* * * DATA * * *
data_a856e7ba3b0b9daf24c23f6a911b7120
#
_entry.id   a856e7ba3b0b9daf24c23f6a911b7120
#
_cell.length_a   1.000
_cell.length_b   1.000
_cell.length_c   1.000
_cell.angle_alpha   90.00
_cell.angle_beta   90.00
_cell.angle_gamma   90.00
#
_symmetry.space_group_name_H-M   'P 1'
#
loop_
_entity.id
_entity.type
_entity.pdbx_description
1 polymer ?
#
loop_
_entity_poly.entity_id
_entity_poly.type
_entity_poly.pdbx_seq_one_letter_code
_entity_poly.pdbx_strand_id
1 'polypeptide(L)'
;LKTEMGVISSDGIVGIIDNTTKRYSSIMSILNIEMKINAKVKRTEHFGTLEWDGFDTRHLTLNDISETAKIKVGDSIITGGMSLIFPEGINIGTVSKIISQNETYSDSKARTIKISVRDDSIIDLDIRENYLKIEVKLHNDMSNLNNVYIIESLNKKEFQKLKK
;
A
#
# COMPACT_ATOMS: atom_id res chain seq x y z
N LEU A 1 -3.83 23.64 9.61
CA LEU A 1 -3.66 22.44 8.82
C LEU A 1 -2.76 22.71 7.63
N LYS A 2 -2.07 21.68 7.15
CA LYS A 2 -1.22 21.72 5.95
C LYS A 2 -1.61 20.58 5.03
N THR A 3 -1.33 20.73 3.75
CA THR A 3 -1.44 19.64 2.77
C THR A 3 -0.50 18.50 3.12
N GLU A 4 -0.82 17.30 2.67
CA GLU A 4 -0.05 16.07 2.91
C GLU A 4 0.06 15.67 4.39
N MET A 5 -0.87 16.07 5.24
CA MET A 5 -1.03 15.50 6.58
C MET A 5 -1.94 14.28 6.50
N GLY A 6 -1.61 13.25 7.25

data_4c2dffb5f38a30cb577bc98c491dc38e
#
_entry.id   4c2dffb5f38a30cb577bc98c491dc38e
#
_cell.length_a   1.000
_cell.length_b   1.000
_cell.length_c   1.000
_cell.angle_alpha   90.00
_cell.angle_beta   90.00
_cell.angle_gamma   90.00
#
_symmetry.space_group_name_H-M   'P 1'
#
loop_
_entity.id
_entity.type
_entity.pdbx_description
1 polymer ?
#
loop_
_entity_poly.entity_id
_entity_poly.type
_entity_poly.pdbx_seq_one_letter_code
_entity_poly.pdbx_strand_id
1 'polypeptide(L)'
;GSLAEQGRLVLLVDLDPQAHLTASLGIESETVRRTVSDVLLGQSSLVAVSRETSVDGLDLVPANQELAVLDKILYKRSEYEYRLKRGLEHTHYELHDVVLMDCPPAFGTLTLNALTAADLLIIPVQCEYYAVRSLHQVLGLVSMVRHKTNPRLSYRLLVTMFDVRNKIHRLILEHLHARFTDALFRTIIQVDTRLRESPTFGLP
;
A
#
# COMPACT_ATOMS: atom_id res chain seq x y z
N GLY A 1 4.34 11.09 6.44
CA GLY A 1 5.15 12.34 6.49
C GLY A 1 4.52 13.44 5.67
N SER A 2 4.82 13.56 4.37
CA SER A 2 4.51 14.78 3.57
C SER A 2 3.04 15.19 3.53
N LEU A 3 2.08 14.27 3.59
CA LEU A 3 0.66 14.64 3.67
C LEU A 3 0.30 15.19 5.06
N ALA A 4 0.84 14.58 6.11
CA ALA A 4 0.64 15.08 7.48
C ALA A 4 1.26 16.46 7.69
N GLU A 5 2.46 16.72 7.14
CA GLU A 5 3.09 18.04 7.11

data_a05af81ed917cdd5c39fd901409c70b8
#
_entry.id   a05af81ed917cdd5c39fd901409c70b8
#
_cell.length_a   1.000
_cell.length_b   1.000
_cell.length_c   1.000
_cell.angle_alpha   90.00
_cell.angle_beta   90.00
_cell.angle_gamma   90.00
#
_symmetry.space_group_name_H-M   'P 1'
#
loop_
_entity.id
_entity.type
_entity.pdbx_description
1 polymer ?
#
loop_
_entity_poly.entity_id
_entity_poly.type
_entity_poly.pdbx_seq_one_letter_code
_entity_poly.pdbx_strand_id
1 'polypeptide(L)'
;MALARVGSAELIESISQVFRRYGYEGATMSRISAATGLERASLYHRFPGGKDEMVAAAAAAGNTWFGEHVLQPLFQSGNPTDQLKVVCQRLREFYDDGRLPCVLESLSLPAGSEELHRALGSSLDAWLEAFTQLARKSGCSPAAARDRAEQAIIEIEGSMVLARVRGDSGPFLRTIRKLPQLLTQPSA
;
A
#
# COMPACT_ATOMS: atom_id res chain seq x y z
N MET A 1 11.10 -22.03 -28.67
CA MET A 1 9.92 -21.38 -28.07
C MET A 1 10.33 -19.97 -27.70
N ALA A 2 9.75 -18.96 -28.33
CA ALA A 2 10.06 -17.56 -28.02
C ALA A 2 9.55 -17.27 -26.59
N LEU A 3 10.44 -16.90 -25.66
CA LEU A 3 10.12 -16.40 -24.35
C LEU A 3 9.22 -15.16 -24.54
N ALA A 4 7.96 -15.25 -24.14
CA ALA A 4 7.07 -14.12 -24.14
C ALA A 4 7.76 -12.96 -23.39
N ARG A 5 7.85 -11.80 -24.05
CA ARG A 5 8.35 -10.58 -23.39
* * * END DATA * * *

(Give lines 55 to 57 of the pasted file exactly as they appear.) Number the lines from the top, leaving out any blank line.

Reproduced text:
_cell.angle_beta   90.00
_cell.angle_gamma   90.00
#